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Why Jews Pray Three Times a Day

Discover two perspectives on the objective of prayer

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Why Jews Pray Three Times a Day: Discover two perspectives on the objective of prayer

Jewish people have three daily prayer services. The first is Shacharit (the morning prayer), then Minchah (the afternoon prayer), and finally Maariv (the evening prayer.) But from another perspective, one can argue that since the Jewish day begins at sundown, the first prayer is really the evening prayer. Does it make a difference if we view the order of the prayers as morning/afternoon/evening or as evening/morning/afternoon?
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Maariv, Vayeitzei, Prayer, Three Daily Prayers

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Marc Mukuna Pretoria February 6, 2018

Thanks a lot dear Rabbi, may Hashem always be with you ! Reply

Cynthia Guidry Louisiana April 11, 2017

Rabbi, I am a Catholic Christian and was in awe of your in depth explanation of several very important truths of our faith. So beautiful. Reply

Rabbi Moishe New April 24, 2017
in response to Cynthia Guidry:

You're welcome Reply

David Cohen Oregon January 27, 2017

Thank you for this blessing of better understanding and may HaShem bless you Rabbi. Reply

William Barrocas India August 11, 2016

Respected Rabbi! Your Teachings are a delight and they are so fulfilling.I pray HaShem bless you and your Team every time you teach us these holy knowables. Reply

Steve Miller November 19, 2015

Prayer I can only pray 2x a day..Kind of hard to stop working and start doing the Mincha in the middle of the office. But, I do morning prayers/evening both with shema and Amidah, Hopefully Hashem knows I'm doing the best that I can :) Thank you rabbi Reply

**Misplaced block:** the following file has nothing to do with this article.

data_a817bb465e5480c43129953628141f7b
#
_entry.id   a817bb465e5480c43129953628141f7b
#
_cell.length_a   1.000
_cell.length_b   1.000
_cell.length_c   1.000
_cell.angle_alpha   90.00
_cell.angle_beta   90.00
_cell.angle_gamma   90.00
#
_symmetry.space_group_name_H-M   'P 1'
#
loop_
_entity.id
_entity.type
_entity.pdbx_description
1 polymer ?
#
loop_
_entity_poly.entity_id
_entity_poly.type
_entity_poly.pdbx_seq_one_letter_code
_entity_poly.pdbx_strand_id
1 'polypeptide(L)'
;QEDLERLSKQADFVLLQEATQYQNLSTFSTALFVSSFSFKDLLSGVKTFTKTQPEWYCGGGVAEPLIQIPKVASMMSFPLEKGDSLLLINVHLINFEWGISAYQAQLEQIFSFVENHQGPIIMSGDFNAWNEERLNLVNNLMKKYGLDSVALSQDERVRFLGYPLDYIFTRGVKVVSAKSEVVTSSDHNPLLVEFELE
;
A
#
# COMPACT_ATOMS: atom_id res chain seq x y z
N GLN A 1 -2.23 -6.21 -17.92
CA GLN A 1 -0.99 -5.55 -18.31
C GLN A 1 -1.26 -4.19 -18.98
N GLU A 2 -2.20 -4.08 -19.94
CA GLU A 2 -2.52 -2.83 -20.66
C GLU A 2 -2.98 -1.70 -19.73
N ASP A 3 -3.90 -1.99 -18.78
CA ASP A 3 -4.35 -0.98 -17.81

Victoria Lynne Heim Colorado July 30, 2013

Prayer Thank you for sharing. Prayer is so important for us. Reply

Anonymous Ghana January 3, 2013

Rabbi Thanks Thank you Rabbi may HaShem bless you and continue teach us more. Reply

Joel Azriel BenAvraham Brighton, UK December 27, 2012

Shma not a prayer Thank you Rabbi, a very interesting shiur.

However, although my own Rabbi teaches that the Shma is NOT a prayer, his definition is different. He says that the Shma, rather than a declaration of faith, is a period of Torah study. As you know, we ARE commanded to study Torah, whereas we are not commanded to pray. THIS, he teaches us, is the reason the second line of the Shma is written smaller, and spoken in an undertone. To remind us that this second line is NOT quoting Torah, but is the word of Man.

Surely, the prayer we pray AFTER the Shma, "All this is true and held firmly by us..." is our declaration of faith? Reply

K. Khan December 26, 2012

Thanks for explaining this subject in detail. May HaShem Bless you and Team Chabad for explaining this subject in detail. Reply

Anonymous via December 19, 2012

Parsha Vayeitzei its so much clear to me now... Reply

Katrin P. Germany November 22, 2012

Thank you so much for being so sharing. You're such a blessing! Reply

Katrin P. Germany November 19, 2012

I can't wait for it! Reply

Marc Mukuna Pretoria February 6, 2018
in response to Katrin P.:

Add a comment. Thanks a lot Rabbi for the clear explanation about this, may Hashem bless you abundantly. Reply

This class analyzes an aspect of the weekly Torah portion or upcoming holiday. While providing a basic understanding of the subject matter, the lesson delves into its deeper and more complex dimensions with emphasis on the spiritual relevance to our daily lives. Inspiration for both the novice and advanced student.
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